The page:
Tuesday, November 21, 2017

A call for a world without nuclear weapons

A call for a world without nuclear weapons
·         By Sara Cate
·         Nov 3, 2017
Republicans and Democrats have agreed on many issues over the years. Reducing the threat of nuclear war was, and I hope still is, an area of common ground. The Nobel Committee just awarded the 2017 Peace Prize to the International Campaign to Abolish Nuclear Weapons (ICAN), for their work in passing the Treaty on the Prohibition of Nuclear Weapons (TPNW). Our current administration dismisses this historic treaty — they are wrong to do so. The U.S., and the people of Washington state, should heed this call and join the movement for a world without nuclear weapons.
As a physician and member of Washington Physicians for Social Responsibility (WPSR), a partner organization of ICAN, this issue is personal. Growing up in the ’60s and ’70s, I felt the risk of nuclear war was frighteningly real. While earning my masters in Public Health in the ’80s, I chose to study radiation health effects. The pictures of the devastation of Hiroshima and Nagasaki are etched in my mind — many dying instantly, others through an agonizing death from radiation sickness. Those who survived faced increased risks of cancers and other health issues.
This became very personal when I worked in the Pacific islands. Many islanders were exposed to radiation fallout where the U.S., France and England had tested nuclear weapons. There, I met Darlene Keju, a young woman from the Marshall Islands, also passionate about public health, and we became fast friends. A few years later, Darlene died of breast cancer before reaching 40. I often wonder if she had not been exposed to radiation as a child, whether she would be alive today and we would be sharing stories about our children and future grandchildren.
WPSR has long argued that nuclear weapons are a major public health threat. Prevention is the only answer. There is no such thing as a winnable nuclear war.
The TPNW is the result of a decade-long campaign raising awareness about the catastrophic humanitarian consequences of nuclear weapons. In Washington, we know these consequences all too well. Uranium mining for nuclear weapons on the Spokane Tribe of Indians’ reservation poisoned residents and their land. The Hanford nuclear site is the most contaminated place in the United States.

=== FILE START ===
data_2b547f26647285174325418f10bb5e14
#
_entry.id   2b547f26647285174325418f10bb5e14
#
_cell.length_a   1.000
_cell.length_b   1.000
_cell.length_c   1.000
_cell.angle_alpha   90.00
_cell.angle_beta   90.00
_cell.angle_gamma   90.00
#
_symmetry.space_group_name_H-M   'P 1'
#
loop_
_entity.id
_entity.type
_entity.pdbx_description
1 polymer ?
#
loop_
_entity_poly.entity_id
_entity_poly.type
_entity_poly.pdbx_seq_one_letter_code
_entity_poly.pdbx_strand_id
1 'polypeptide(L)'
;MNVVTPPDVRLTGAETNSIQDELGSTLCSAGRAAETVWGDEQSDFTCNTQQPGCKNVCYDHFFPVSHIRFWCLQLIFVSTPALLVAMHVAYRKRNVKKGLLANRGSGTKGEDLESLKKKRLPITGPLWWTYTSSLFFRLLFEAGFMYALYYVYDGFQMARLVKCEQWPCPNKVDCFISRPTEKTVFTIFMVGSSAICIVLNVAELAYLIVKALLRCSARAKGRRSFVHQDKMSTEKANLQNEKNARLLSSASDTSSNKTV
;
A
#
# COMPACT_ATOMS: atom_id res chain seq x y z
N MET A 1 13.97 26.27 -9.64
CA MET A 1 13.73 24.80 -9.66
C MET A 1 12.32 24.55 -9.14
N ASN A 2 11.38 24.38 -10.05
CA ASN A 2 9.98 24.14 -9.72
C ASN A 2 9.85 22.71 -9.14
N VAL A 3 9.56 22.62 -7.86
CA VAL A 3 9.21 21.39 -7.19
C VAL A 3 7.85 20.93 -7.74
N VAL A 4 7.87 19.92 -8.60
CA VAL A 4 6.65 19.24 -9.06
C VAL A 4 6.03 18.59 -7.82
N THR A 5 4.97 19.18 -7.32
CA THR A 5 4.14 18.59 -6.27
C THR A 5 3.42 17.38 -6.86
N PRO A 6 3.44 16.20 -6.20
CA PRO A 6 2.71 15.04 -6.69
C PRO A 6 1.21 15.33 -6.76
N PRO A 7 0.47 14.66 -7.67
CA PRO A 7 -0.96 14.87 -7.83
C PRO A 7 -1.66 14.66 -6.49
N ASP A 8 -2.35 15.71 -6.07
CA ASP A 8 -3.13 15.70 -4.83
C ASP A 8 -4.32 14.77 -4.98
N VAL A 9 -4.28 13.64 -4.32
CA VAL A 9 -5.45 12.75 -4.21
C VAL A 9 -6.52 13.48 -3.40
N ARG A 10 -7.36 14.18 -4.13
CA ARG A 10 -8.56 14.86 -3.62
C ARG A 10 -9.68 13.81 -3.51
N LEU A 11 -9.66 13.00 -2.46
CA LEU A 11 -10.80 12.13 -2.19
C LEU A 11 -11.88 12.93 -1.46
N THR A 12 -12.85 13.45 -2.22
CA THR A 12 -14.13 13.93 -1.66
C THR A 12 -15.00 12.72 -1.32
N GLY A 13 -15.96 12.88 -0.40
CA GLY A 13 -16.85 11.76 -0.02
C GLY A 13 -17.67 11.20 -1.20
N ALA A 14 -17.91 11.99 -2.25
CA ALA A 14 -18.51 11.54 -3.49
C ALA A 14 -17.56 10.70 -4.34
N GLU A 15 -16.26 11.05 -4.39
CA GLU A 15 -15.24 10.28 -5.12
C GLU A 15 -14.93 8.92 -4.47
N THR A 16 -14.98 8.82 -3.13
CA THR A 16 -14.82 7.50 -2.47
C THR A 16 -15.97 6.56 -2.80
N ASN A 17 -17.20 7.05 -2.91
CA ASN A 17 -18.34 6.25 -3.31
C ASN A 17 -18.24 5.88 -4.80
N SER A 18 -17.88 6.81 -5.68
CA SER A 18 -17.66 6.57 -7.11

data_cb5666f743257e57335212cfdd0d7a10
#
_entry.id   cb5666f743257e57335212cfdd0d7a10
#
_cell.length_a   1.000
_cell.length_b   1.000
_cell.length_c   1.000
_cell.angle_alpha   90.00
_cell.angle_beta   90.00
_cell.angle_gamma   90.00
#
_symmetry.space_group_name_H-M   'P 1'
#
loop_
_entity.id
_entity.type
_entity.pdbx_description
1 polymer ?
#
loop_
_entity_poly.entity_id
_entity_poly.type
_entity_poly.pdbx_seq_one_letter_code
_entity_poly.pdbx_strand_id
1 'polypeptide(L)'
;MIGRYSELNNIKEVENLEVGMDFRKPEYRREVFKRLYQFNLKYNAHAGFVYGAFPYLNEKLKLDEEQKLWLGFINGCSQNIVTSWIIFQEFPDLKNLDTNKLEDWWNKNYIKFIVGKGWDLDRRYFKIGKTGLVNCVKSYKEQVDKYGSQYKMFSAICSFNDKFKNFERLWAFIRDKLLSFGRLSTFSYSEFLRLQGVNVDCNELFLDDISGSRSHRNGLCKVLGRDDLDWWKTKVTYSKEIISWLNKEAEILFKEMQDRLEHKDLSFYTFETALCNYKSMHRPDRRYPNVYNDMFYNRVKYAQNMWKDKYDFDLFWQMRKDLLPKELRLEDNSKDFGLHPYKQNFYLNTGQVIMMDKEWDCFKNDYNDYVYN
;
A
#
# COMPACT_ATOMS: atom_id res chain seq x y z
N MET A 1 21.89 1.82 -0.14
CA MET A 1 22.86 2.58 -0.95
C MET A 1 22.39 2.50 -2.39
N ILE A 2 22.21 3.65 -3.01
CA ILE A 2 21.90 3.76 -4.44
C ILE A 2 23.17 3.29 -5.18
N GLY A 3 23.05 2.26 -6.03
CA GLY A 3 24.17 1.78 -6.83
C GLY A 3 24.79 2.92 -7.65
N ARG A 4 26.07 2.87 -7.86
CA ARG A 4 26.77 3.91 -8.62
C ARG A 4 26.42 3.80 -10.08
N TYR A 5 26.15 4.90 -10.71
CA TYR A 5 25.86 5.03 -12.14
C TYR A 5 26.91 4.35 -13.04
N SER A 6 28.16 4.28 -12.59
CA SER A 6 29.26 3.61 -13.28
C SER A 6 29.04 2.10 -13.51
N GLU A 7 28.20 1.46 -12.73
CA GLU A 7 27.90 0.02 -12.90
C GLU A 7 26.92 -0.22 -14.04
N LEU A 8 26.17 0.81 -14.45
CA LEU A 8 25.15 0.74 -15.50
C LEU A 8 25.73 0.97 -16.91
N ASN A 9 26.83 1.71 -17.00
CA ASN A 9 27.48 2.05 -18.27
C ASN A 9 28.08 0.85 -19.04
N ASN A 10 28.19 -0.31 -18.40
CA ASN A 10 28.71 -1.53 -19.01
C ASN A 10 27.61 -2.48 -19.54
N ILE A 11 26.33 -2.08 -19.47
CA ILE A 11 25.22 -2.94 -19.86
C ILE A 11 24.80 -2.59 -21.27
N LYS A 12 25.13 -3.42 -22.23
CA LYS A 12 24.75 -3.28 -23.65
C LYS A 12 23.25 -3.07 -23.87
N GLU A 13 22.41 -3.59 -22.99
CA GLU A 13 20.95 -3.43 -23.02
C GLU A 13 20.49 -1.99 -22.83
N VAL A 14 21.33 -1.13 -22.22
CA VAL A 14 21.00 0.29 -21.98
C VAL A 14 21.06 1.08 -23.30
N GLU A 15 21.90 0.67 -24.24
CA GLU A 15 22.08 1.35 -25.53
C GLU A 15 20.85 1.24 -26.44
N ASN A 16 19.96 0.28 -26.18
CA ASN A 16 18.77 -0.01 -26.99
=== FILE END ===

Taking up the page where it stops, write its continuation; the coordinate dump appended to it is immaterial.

This treaty is a monumental step, expressly prohibiting nuclear weapons development, production, possession, use and threat of use. Nuclear weapons will join the ranks of other inhumane weapons declared illegal by international law.
The Nobel Committee stated that the “next steps towards a world free of nuclear weapons must involve nuclear-armed states.” This prize is a call for serious negotiations with a view to the careful elimination of the global stockpile of almost 15,000 nuclear weapons.
Current actions to rebuild our entire nuclear arsenal, to scrap the Iran deal, to provoke nuclear weapons states like North Korea, are taking us down a dangerous and foolhardy path. Our members of Congress should show bold leadership in the movement to eliminate our nuclear arsenals. Washington state must be a leader in this campaign.
* Sara Cate lives in Yakima.
© Copyright 2017 Yakima Herald-Republic, 114 N. 4th Street Yakima, WA | Terms of Use | Privacy Policy

Donations can be sent to the Baltimore Nonviolence Center, 325 E. 25th St., Baltimore, MD 21218.  Ph: 410-323-1607; Email: mobuszewski2001 [at] comcast.net. Go to http://baltimorenonviolencecenter.blogspot.com/

"The master class has always declared the wars; the subject class has always fought the battles. The master class has had all to gain and nothing to lose, while the subject class has had nothing to gain and everything to lose--especially their lives." Eugene Victor Debs

No comments: